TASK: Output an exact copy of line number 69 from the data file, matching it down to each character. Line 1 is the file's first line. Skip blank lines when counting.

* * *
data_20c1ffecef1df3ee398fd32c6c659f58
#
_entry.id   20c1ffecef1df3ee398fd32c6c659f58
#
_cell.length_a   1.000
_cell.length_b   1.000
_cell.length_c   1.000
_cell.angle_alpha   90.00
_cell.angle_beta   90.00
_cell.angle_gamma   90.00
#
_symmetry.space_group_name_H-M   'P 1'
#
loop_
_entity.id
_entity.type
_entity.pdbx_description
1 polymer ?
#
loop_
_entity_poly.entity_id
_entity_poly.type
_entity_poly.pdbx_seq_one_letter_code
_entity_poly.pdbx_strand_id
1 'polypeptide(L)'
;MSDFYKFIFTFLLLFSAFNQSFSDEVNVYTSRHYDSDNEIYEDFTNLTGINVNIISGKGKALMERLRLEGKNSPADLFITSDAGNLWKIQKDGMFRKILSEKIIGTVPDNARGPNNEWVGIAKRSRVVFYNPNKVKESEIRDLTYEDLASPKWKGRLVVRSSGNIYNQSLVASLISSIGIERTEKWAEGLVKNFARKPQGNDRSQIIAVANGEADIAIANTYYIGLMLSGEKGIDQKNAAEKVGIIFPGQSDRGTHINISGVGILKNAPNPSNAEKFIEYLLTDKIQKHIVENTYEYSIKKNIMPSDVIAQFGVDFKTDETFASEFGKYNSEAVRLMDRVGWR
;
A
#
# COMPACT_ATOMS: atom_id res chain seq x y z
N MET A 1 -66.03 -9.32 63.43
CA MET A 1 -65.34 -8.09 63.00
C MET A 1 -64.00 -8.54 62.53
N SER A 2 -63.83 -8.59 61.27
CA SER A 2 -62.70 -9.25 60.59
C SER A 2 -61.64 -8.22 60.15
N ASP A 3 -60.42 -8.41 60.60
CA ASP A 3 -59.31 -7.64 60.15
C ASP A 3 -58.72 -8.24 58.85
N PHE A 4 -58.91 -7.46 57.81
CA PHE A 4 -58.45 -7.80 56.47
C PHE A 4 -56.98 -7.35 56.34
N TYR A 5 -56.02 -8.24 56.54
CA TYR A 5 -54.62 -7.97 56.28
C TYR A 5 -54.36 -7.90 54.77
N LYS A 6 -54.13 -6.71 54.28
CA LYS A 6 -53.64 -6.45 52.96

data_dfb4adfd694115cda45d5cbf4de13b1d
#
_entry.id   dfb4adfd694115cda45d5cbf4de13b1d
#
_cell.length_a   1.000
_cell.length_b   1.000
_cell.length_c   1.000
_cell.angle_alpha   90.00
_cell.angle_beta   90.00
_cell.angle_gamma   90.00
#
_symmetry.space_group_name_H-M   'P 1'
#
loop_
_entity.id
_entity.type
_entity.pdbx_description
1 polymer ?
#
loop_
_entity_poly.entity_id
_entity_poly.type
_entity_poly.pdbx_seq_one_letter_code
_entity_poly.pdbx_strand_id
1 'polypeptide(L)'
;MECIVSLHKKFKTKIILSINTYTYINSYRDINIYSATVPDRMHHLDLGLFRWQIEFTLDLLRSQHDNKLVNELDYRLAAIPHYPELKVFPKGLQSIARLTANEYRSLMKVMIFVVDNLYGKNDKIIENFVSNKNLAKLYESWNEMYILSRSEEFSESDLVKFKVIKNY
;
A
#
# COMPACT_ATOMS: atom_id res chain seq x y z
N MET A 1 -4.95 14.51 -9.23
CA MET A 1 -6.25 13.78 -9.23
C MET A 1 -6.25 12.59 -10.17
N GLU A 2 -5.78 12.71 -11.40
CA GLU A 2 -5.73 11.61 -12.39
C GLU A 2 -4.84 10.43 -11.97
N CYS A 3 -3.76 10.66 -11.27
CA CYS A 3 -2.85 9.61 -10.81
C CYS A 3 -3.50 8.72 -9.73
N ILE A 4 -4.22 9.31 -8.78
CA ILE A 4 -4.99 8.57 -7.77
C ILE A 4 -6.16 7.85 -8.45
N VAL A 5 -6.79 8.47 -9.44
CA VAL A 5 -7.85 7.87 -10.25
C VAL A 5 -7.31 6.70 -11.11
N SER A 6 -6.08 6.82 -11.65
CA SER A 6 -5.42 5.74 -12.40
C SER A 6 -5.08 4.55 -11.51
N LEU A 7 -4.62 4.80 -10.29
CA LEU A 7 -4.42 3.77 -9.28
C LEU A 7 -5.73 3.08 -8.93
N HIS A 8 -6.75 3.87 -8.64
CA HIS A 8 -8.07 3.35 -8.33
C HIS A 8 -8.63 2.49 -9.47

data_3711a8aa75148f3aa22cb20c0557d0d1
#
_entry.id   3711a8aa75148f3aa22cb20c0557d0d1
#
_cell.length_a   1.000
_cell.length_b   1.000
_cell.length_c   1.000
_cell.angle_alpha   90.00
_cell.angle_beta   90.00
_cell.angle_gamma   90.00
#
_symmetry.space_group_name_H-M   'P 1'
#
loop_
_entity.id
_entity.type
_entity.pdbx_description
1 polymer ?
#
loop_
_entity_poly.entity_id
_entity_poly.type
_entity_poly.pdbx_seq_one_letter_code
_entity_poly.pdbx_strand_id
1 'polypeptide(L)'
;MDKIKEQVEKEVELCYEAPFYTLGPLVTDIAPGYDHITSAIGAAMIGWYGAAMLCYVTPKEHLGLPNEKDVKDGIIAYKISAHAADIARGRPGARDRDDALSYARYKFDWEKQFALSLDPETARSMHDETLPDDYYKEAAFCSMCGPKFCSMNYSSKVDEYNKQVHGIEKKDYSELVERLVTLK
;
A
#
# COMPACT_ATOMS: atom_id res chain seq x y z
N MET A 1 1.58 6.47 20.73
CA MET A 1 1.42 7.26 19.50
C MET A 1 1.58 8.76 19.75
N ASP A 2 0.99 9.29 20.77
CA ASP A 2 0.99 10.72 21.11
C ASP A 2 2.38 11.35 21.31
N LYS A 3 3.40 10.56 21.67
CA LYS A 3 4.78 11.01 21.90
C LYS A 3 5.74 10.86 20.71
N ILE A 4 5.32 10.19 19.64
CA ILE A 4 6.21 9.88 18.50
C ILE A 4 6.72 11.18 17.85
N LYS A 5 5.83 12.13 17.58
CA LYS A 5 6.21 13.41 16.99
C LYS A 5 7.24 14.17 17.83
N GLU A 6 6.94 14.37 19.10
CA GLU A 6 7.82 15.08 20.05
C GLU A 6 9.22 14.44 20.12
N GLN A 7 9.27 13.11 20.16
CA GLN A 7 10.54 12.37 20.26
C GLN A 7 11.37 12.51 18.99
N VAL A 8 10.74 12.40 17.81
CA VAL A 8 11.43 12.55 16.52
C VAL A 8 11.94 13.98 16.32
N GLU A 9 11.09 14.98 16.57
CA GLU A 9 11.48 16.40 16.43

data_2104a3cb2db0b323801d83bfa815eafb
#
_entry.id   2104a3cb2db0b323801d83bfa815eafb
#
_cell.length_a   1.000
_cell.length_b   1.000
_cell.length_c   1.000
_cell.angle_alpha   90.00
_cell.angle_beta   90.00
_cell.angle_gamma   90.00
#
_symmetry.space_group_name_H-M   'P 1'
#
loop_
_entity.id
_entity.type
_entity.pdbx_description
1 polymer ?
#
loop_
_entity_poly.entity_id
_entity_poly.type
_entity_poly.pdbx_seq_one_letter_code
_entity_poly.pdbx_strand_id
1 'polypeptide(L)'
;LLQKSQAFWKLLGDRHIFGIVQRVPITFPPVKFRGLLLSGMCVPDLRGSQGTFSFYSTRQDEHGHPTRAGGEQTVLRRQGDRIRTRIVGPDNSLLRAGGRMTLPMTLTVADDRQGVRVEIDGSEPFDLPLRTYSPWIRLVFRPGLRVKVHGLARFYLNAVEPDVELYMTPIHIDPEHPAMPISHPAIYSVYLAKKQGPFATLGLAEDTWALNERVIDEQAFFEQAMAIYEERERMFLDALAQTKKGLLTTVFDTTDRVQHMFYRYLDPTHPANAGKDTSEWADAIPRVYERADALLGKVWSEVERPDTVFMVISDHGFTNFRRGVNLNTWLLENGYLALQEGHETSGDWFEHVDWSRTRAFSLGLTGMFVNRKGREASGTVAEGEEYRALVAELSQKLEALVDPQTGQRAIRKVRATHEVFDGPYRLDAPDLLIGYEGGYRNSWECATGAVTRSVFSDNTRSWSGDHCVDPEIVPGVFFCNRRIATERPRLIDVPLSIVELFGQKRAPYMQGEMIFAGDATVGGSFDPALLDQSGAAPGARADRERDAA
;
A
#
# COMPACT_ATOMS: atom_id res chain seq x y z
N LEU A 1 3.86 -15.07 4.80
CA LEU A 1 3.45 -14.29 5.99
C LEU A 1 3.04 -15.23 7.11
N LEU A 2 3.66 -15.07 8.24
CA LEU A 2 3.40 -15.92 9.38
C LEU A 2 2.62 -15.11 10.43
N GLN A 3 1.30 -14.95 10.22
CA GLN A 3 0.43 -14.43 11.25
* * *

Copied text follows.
_entity_poly.type